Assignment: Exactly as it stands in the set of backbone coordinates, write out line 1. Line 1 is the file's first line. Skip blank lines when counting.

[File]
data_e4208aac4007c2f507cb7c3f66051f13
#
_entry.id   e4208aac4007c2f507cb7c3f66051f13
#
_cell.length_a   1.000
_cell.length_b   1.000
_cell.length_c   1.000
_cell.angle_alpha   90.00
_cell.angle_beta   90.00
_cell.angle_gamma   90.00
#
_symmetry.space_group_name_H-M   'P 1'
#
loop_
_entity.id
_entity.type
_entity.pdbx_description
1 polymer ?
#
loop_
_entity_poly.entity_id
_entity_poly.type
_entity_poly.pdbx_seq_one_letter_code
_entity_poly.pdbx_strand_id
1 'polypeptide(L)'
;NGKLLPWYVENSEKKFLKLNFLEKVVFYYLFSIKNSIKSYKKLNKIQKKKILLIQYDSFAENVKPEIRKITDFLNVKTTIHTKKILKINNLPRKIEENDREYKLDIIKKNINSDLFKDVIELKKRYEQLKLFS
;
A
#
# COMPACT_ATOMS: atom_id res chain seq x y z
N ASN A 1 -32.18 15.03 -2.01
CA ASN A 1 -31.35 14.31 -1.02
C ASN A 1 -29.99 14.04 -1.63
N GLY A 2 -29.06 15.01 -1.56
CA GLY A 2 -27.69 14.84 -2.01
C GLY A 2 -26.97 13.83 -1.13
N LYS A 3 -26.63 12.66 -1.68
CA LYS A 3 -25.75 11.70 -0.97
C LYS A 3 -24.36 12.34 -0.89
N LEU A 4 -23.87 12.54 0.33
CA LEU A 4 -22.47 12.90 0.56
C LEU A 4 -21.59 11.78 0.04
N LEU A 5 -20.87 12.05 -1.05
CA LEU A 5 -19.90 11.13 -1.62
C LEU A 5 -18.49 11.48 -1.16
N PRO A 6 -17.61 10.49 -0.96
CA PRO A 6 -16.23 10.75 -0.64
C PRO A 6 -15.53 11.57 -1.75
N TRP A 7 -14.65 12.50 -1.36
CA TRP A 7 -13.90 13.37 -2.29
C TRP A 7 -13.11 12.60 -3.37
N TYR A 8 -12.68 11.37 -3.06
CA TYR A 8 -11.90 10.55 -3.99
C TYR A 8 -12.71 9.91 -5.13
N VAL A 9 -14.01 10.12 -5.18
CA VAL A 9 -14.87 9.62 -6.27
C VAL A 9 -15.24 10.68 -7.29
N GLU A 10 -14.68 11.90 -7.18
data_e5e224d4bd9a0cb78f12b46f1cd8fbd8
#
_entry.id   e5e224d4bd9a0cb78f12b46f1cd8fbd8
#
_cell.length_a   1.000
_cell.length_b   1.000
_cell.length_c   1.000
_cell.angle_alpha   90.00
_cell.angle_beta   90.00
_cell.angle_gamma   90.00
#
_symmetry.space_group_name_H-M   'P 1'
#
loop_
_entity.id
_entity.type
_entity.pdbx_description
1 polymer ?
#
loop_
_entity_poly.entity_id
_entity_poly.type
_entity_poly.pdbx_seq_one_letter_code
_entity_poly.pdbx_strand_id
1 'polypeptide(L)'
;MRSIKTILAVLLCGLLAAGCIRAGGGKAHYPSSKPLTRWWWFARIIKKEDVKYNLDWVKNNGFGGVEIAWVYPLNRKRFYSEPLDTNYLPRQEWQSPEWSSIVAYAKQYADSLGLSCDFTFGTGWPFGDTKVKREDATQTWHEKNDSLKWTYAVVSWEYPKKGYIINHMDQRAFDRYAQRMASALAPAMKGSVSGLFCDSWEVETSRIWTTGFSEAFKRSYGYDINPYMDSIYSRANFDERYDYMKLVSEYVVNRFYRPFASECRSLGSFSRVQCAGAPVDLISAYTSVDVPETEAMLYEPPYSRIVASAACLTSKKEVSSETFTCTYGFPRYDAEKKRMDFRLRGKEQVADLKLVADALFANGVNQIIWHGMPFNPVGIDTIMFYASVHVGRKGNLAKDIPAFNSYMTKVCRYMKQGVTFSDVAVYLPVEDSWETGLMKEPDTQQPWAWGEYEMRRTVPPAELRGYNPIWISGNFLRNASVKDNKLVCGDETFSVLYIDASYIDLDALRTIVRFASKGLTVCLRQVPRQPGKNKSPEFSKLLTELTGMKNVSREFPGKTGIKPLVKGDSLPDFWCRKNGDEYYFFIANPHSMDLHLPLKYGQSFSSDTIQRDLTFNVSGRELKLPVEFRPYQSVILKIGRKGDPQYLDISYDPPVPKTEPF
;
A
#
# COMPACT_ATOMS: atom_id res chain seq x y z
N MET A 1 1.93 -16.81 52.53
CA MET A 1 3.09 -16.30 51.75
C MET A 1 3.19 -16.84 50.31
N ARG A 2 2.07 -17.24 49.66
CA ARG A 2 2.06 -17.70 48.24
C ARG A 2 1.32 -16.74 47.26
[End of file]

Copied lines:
data_e4208aac4007c2f507cb7c3f66051f13